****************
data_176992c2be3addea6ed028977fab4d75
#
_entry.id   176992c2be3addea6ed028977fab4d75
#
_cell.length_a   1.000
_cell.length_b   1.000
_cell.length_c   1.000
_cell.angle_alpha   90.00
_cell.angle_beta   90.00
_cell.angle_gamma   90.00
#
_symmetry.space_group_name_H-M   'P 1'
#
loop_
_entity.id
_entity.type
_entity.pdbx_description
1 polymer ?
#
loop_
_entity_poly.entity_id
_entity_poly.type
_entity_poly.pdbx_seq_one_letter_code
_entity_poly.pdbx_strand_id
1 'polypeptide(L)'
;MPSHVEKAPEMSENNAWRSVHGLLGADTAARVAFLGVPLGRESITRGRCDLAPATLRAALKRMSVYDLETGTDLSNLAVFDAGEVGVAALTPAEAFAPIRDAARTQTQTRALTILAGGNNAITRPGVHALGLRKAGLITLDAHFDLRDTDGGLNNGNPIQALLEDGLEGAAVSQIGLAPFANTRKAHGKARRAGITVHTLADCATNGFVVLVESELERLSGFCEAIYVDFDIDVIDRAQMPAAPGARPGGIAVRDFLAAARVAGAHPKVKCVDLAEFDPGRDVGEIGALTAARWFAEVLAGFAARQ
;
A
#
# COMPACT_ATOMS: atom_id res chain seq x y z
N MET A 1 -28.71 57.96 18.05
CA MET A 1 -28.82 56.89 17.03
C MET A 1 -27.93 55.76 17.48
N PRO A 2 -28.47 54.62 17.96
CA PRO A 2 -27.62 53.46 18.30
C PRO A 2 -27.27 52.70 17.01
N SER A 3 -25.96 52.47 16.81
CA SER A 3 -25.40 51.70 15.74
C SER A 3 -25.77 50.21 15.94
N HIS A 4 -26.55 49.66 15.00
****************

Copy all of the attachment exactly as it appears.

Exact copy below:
data_176992c2be3addea6ed028977fab4d75
#
_entry.id   176992c2be3addea6ed028977fab4d75
#
_cell.length_a   1.000
_cell.length_b   1.000
_cell.length_c   1.000
_cell.angle_alpha   90.00
_cell.angle_beta   90.00
_cell.angle_gamma   90.00
#
_symmetry.space_group_name_H-M   'P 1'
#
loop_
_entity.id
_entity.type
_entity.pdbx_description
1 polymer ?
#
loop_
_entity_poly.entity_id
_entity_poly.type
_entity_poly.pdbx_seq_one_letter_code
_entity_poly.pdbx_strand_id
1 'polypeptide(L)'
;MPSHVEKAPEMSENNAWRSVHGLLGADTAARVAFLGVPLGRESITRGRCDLAPATLRAALKRMSVYDLETGTDLSNLAVFDAGEVGVAALTPAEAFAPIRDAARTQTQTRALTILAGGNNAITRPGVHALGLRKAGLITLDAHFDLRDTDGGLNNGNPIQALLEDGLEGAAVSQIGLAPFANTRKAHGKARRAGITVHTLADCATNGFVVLVESELERLSGFCEAIYVDFDIDVIDRAQMPAAPGARPGGIAVRDFLAAARVAGAHPKVKCVDLAEFDPGRDVGEIGALTAARWFAEVLAGFAARQ
;
A
#
# COMPACT_ATOMS: atom_id res chain seq x y z
N MET A 1 -28.71 57.96 18.05
CA MET A 1 -28.82 56.89 17.03
C MET A 1 -27.93 55.76 17.48
N PRO A 2 -28.47 54.62 17.96
CA PRO A 2 -27.62 53.46 18.30
C PRO A 2 -27.27 52.70 17.01
N SER A 3 -25.96 52.47 16.81
CA SER A 3 -25.40 51.70 15.74
C SER A 3 -25.77 50.21 15.94
N HIS A 4 -26.55 49.66 15.00